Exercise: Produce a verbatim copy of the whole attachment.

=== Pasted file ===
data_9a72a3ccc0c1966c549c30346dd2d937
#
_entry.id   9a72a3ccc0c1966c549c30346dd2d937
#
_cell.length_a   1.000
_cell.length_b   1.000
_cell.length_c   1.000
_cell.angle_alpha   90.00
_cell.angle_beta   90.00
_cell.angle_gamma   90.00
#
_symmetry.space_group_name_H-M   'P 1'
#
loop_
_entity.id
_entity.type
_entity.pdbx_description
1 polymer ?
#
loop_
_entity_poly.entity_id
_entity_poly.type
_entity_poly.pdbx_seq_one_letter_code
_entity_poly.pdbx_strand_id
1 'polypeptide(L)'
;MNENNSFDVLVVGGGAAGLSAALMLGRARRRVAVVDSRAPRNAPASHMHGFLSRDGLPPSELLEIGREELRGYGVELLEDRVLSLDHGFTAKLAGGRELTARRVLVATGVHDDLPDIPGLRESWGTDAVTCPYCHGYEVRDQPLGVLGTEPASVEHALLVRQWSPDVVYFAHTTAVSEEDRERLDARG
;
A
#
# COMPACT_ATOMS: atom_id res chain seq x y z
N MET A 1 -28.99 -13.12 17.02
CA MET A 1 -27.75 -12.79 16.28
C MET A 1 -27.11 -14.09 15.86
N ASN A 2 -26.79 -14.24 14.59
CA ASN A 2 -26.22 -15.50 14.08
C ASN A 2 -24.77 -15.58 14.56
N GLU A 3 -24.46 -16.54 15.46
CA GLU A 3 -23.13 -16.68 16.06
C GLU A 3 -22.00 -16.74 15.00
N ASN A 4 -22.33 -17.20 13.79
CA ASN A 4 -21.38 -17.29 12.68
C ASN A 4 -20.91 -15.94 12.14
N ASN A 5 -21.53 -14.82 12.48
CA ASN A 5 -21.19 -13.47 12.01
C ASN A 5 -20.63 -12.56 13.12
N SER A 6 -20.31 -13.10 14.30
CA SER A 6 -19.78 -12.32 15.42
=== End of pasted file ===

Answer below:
data_9a72a3ccc0c1966c549c30346dd2d937
#
_entry.id   9a72a3ccc0c1966c549c30346dd2d937
#
_cell.length_a   1.000
_cell.length_b   1.000
_cell.length_c   1.000
_cell.angle_alpha   90.00
_cell.angle_beta   90.00
_cell.angle_gamma   90.00
#
_symmetry.space_group_name_H-M   'P 1'
#
loop_
_entity.id
_entity.type
_entity.pdbx_description
1 polymer ?
#
loop_
_entity_poly.entity_id
_entity_poly.type
_entity_poly.pdbx_seq_one_letter_code
_entity_poly.pdbx_strand_id
1 'polypeptide(L)'
;MNENNSFDVLVVGGGAAGLSAALMLGRARRRVAVVDSRAPRNAPASHMHGFLSRDGLPPSELLEIGREELRGYGVELLEDRVLSLDHGFTAKLAGGRELTARRVLVATGVHDDLPDIPGLRESWGTDAVTCPYCHGYEVRDQPLGVLGTEPASVEHALLVRQWSPDVVYFAHTTAVSEEDRERLDARG
;
A
#
# COMPACT_ATOMS: atom_id res chain seq x y z
N MET A 1 -28.99 -13.12 17.02
CA MET A 1 -27.75 -12.79 16.28
C MET A 1 -27.11 -14.09 15.86
N ASN A 2 -26.79 -14.24 14.59
CA ASN A 2 -26.22 -15.50 14.08
C ASN A 2 -24.77 -15.58 14.56
N GLU A 3 -24.46 -16.54 15.46
CA GLU A 3 -23.13 -16.68 16.06
C GLU A 3 -22.00 -16.74 15.00
N ASN A 4 -22.33 -17.20 13.79
CA ASN A 4 -21.38 -17.29 12.68
C ASN A 4 -20.91 -15.94 12.14
N ASN A 5 -21.53 -14.82 12.48
CA ASN A 5 -21.19 -13.47 12.01
C ASN A 5 -20.63 -12.56 13.12
N SER A 6 -20.31 -13.10 14.30
CA SER A 6 -19.78 -12.32 15.42